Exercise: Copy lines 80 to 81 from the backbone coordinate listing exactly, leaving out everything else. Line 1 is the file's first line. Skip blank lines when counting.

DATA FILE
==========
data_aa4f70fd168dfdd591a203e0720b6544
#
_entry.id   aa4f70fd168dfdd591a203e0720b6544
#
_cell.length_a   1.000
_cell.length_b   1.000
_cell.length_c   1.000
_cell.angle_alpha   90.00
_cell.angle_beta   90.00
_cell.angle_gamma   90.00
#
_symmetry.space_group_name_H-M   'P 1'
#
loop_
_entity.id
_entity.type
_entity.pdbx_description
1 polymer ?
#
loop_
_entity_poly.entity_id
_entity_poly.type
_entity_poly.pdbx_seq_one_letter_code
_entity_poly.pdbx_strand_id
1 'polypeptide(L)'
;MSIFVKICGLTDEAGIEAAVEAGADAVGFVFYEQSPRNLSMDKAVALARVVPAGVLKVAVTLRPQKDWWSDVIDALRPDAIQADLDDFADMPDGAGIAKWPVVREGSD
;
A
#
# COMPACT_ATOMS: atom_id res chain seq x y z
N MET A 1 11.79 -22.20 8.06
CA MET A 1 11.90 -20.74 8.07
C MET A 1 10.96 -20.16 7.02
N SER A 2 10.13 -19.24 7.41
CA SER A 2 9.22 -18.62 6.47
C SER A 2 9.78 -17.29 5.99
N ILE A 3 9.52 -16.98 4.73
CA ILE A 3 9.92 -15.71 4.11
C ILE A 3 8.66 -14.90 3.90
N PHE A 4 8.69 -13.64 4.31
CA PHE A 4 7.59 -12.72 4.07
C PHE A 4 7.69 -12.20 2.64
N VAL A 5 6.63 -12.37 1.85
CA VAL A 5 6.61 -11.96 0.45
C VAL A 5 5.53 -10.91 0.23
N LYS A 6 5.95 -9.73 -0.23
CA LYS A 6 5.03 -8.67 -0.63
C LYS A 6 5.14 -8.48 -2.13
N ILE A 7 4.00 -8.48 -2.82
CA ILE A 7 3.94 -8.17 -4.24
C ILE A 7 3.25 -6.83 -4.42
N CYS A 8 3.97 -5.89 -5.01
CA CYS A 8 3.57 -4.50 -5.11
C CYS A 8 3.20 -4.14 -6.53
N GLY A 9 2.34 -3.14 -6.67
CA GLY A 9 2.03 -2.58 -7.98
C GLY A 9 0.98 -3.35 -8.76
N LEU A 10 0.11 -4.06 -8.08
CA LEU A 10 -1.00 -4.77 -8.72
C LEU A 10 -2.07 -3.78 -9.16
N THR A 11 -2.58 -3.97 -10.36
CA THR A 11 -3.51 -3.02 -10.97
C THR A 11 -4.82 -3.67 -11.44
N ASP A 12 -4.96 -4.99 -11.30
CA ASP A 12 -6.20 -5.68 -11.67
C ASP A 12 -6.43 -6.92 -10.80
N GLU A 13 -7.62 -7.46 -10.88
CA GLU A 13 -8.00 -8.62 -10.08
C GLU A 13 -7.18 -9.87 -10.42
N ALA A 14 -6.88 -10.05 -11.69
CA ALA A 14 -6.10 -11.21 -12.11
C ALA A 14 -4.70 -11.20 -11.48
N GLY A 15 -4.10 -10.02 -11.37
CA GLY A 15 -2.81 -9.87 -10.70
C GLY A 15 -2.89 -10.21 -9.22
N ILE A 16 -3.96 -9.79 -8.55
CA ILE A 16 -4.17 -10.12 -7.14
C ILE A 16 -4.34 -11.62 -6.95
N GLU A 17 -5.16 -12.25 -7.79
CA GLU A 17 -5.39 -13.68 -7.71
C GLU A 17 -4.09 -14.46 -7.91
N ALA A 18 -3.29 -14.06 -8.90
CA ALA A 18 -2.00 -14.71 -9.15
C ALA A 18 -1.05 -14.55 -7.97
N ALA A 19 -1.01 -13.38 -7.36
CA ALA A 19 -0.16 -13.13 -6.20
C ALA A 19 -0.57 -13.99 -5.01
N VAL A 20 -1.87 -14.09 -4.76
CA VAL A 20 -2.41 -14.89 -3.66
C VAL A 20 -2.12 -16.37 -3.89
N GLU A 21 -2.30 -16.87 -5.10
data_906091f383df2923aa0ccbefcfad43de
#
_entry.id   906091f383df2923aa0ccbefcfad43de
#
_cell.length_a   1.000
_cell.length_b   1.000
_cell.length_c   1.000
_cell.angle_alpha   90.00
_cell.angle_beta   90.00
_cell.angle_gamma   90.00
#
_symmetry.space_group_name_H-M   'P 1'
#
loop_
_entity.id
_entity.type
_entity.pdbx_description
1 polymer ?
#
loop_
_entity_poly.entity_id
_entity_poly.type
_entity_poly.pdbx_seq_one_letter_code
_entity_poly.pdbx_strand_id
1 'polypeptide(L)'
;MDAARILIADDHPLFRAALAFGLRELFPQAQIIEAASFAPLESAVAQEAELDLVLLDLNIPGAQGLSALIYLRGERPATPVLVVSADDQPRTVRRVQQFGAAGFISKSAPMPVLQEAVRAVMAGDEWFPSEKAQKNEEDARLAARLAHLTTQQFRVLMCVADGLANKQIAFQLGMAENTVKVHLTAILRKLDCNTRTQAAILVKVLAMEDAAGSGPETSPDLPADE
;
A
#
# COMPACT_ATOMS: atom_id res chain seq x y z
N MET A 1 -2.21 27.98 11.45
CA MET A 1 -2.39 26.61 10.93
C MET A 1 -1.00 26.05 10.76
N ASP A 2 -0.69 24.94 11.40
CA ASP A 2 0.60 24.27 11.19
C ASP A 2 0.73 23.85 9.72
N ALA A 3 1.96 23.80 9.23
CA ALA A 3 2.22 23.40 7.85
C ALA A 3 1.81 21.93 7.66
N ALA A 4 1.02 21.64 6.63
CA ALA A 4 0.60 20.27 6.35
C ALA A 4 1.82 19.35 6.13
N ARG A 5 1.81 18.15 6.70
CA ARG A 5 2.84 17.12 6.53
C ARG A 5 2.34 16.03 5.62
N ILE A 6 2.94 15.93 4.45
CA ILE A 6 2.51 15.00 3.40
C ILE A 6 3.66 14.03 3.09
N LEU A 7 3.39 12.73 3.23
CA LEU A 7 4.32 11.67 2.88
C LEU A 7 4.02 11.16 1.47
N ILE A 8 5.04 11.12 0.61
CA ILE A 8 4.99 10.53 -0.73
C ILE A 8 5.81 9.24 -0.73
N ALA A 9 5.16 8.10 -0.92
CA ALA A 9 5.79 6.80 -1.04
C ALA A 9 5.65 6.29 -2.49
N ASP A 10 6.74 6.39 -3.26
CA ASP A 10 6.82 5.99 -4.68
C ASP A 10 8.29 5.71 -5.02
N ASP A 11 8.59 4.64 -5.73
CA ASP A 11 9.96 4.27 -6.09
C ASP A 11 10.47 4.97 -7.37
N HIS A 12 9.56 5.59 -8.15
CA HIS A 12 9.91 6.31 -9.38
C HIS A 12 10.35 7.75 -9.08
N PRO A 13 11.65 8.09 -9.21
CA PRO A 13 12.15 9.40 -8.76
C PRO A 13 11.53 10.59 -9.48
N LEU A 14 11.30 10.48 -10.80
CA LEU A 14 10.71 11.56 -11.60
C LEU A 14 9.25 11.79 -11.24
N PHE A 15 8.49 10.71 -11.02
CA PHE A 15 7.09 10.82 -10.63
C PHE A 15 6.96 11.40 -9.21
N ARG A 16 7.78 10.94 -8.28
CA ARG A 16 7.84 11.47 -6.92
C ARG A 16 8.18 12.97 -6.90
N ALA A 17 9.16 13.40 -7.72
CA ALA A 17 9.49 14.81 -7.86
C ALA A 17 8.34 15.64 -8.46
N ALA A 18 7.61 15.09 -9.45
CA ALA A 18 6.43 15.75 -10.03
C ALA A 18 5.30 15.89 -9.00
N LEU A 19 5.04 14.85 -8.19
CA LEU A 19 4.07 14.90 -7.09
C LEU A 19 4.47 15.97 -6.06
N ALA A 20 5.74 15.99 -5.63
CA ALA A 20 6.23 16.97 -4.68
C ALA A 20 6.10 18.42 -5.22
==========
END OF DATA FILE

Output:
CA GLU A 17 -5.39 -13.68 -7.71
C GLU A 17 -4.09 -14.46 -7.91